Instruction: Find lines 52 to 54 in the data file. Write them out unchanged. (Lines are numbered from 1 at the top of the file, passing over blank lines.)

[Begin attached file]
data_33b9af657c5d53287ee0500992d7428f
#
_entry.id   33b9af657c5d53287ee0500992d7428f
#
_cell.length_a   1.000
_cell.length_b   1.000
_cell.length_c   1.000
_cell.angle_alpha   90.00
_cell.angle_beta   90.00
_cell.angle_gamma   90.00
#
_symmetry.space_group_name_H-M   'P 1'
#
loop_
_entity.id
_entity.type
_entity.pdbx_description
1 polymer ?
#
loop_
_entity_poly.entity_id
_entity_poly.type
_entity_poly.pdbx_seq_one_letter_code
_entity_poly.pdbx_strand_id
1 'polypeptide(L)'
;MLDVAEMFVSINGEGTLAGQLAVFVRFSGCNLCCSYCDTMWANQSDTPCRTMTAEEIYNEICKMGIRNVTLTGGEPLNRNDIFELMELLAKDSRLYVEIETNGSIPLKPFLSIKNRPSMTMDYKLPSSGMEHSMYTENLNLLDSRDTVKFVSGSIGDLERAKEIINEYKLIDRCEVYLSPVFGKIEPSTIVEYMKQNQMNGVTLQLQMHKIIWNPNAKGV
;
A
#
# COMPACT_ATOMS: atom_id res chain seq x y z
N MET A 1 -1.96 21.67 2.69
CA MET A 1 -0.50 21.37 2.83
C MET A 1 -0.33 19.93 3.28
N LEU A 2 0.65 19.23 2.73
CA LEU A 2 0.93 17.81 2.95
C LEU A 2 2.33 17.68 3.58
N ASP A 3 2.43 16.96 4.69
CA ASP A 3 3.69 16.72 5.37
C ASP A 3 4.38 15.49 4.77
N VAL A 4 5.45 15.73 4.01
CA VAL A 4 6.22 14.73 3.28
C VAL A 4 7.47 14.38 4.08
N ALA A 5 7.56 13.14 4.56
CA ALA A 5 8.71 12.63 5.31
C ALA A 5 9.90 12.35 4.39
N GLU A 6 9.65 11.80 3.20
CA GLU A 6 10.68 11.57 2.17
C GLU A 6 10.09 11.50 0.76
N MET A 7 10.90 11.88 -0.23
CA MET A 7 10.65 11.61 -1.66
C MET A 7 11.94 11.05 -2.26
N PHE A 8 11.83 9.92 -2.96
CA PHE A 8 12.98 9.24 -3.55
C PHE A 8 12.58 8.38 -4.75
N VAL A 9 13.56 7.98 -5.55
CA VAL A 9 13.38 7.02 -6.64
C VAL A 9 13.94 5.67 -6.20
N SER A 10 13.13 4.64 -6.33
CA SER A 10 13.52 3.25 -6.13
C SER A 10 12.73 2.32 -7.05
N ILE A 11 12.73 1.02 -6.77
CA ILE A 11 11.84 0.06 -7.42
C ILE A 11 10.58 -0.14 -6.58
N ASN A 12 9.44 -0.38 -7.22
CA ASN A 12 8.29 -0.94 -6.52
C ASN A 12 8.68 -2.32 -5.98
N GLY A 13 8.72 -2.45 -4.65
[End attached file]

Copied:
N PHE A 8 11.83 9.92 -2.96
CA PHE A 8 12.98 9.24 -3.55
C PHE A 8 12.58 8.38 -4.75